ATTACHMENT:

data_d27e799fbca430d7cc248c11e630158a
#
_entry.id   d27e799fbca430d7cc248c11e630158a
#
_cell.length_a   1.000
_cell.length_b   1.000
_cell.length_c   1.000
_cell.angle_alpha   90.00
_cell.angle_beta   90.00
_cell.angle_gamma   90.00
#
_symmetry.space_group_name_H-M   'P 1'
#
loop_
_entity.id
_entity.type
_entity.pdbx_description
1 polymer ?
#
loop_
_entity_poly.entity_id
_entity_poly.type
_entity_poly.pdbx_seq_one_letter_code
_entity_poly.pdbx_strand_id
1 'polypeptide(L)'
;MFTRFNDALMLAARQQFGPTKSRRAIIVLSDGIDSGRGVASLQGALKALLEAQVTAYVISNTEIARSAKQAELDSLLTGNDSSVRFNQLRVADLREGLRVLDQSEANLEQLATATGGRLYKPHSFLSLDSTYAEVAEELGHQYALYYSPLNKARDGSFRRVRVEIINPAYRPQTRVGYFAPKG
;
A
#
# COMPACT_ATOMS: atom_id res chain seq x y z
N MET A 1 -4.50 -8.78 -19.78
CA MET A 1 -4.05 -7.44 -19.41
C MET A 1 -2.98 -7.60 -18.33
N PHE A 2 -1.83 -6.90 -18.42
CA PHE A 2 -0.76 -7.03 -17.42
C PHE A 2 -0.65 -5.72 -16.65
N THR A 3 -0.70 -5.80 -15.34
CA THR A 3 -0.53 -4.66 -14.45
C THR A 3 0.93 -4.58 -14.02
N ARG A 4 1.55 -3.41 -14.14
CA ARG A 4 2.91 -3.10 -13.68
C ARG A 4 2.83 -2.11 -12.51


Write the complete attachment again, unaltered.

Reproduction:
data_d27e799fbca430d7cc248c11e630158a
#
_entry.id   d27e799fbca430d7cc248c11e630158a
#
_cell.length_a   1.000
_cell.length_b   1.000
_cell.length_c   1.000
_cell.angle_alpha   90.00
_cell.angle_beta   90.00
_cell.angle_gamma   90.00
#
_symmetry.space_group_name_H-M   'P 1'
#
loop_
_entity.id
_entity.type
_entity.pdbx_description
1 polymer ?
#
loop_
_entity_poly.entity_id
_entity_poly.type
_entity_poly.pdbx_seq_one_letter_code
_entity_poly.pdbx_strand_id
1 'polypeptide(L)'
;MFTRFNDALMLAARQQFGPTKSRRAIIVLSDGIDSGRGVASLQGALKALLEAQVTAYVISNTEIARSAKQAELDSLLTGNDSSVRFNQLRVADLREGLRVLDQSEANLEQLATATGGRLYKPHSFLSLDSTYAEVAEELGHQYALYYSPLNKARDGSFRRVRVEIINPAYRPQTRVGYFAPKG
;
A
#
# COMPACT_ATOMS: atom_id res chain seq x y z
N MET A 1 -4.50 -8.78 -19.78
CA MET A 1 -4.05 -7.44 -19.41
C MET A 1 -2.98 -7.60 -18.33
N PHE A 2 -1.83 -6.90 -18.42
CA PHE A 2 -0.76 -7.03 -17.42
C PHE A 2 -0.65 -5.72 -16.65
N THR A 3 -0.70 -5.80 -15.34
CA THR A 3 -0.53 -4.66 -14.45
C THR A 3 0.93 -4.58 -14.02
N ARG A 4 1.55 -3.41 -14.14
CA ARG A 4 2.91 -3.10 -13.68
C ARG A 4 2.83 -2.11 -12.51